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Perry Wilbon Howard Jr.
*Perry W. Howard II was born on this date in 1877. He was a Black attorney and politician. Perry Wilbon Howard II was born in Ebenezer, Mississippi.
He was mulatto, the first son of Sallie and Perry Wilbon Howard, who were enslaved. His parents bought their farmland and sent all their seven sons to college. Howard graduated from Rust College and then studied mathematics at Fisk University. He studied law at Illinois College of Law. By 1905, Howard had passed the Mississippi Bar and was practicing law in the state capital of Jackson. He married in Jackson and had a son, Perry Wilbon Howard III.
Howard became active in Republican Party politics despite the constraints of Mississippi life that created barriers to voter suppression. Howard was a delegate to every Republican national convention from 1912 to 1960. Howard defeated white Republicans to be elected National Committeeman from Mississippi in 1924, becoming the first black on the Republican National Committee in 25 years. Like other aspiring lawyers, Howard left Mississippi for better opportunities. He became a partner in the black law firm in Washington, Howard, Hayes, and Davis (later Cobb, Hayes, and Howard).
In Mississippi, under white supremacy and the one-party Democratic rule enforced by black disenfranchisement, Republican party members could do little more than managing patronage and the assignment of federal appointed offices in Mississippi. In 1924, President Warren G. Harding appointed Howard as a special assistant to the U.S. Attorney General, becoming the highest-paid black in the government and Harding's first black appointment. Although Howard lived and worked in Washington, DC, for the rest of his life, he retained his office as Republican National Committeeman of Mississippi and control of its patronage appointments in the state. In other southern states, conservative whites began to take over the Republican Party in the mid-20th century after national civil rights legislation passed.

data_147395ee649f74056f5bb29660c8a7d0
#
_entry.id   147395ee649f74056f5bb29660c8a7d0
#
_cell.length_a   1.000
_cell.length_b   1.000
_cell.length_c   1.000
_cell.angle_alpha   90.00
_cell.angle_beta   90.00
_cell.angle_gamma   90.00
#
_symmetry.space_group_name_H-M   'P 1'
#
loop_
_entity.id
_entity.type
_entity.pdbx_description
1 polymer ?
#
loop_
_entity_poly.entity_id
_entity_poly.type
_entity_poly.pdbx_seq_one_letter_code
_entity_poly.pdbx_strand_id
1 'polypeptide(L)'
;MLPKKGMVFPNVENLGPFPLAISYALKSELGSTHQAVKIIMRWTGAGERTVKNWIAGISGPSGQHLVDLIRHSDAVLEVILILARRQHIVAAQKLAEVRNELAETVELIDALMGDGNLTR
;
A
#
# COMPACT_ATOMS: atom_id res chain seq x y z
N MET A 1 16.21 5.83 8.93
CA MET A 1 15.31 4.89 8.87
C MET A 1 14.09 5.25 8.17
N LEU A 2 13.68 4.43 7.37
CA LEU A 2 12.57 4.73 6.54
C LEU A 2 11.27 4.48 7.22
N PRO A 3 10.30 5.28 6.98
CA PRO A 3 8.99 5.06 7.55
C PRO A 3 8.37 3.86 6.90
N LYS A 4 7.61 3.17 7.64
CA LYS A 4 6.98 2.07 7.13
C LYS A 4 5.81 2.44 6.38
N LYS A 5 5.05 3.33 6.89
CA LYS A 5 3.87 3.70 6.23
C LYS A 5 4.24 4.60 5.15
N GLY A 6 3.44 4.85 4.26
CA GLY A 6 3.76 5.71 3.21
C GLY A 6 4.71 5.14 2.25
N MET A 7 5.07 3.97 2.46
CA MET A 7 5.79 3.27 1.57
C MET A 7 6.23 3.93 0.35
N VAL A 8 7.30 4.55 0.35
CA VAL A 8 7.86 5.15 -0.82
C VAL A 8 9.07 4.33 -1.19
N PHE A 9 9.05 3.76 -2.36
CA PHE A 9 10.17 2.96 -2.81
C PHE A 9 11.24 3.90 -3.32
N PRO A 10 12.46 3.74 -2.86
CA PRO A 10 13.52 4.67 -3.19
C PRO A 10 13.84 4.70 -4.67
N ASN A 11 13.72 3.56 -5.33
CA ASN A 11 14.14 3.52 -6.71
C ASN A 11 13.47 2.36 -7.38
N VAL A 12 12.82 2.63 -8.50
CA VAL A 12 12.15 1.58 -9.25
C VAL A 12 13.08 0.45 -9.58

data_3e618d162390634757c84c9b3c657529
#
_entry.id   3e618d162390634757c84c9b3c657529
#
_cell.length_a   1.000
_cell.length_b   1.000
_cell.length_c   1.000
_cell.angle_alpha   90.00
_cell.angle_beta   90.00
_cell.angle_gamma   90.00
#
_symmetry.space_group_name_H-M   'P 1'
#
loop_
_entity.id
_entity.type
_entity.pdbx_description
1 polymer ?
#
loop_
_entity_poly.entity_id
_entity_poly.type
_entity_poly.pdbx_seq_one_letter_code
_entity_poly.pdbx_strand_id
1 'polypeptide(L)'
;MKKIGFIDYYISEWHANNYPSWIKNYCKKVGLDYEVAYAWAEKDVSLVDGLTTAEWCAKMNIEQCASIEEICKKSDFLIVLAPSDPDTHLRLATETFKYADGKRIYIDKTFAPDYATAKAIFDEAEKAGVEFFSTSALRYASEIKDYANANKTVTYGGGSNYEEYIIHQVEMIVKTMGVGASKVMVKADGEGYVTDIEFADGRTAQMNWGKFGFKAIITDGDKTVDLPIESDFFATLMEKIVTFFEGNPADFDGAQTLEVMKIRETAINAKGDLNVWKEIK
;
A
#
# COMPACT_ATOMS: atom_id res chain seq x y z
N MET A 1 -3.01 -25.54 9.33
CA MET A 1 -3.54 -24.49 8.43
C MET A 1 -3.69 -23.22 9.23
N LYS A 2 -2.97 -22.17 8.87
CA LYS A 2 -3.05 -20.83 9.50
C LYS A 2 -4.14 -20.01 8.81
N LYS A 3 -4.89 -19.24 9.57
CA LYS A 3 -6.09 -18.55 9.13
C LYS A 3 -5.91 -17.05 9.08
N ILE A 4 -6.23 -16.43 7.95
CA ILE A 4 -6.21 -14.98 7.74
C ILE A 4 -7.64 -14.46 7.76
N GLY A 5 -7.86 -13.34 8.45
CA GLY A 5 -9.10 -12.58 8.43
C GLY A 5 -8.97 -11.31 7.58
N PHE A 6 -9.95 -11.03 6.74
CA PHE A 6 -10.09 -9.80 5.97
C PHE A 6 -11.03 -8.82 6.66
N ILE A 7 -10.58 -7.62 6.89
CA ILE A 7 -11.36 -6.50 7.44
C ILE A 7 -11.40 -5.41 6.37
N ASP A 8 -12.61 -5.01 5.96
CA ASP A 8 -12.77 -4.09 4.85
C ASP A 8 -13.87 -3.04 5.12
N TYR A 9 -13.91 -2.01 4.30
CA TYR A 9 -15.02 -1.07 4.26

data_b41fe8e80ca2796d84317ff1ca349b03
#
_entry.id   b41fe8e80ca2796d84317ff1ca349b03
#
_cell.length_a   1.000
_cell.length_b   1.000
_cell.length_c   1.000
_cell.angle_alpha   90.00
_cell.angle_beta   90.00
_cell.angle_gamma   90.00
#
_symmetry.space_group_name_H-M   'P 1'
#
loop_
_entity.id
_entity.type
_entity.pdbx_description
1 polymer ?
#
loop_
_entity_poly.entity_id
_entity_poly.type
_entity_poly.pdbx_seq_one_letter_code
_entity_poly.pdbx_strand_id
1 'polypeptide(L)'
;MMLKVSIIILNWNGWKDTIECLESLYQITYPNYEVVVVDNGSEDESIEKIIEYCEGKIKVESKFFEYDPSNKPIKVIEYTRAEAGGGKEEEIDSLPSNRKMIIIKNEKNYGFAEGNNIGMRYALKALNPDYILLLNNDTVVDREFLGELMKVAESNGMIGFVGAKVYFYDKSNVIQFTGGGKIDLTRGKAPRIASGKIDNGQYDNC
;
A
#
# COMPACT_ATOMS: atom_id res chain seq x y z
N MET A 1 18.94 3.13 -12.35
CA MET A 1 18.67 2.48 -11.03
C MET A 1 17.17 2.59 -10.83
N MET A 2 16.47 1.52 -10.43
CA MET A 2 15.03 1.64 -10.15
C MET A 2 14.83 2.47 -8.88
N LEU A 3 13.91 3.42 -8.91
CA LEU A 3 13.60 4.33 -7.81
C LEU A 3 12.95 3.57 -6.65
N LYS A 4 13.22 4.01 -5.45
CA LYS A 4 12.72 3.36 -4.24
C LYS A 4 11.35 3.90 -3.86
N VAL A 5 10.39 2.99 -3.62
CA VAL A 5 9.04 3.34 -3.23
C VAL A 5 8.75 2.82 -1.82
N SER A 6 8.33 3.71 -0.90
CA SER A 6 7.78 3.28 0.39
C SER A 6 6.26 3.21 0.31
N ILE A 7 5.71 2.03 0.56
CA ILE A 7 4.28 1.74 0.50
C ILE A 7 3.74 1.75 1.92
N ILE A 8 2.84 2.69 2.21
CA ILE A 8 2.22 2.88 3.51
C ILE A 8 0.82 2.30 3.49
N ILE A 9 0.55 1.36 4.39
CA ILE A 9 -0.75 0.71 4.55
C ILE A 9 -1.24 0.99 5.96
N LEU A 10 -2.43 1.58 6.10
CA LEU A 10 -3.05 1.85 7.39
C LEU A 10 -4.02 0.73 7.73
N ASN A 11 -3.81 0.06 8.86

In 1928, Howard was selected by Republicans in Kansas City to lead the Mississippi G.O.P. delegation. That same year, he was indicted by a federal grand jury in Mississippi on corruption charges related to the purported sale of offices in Mississippi. Before the first trial, Howard was suspended from his position in the Department of Justice under President Calvin Coolidge. He was twice acquitted on patronage corruption charges by all-white juries in Jackson and Meridian. Howard resigned from the government but returned to Washington, DC, where he was influential in the Republican Party.
Despite opposition within Mississippi and criticism from national black leaders, Howard was pragmatic about dealing with local conditions. He held on to his position until 1960 as Republican National Committeeman from Mississippi while working and living in the capital. Howard managed to survive political swings and served as the Republican National Committeeman almost until his death. He died on February 1, 1961. Mary Booze of Mound Bayou, an all-black community in Bolivar County in northwestern Mississippi, served alongside Howard as the national Republican committeewoman from 1924 to 1948. She was the first African American female to sit on the R.N.C.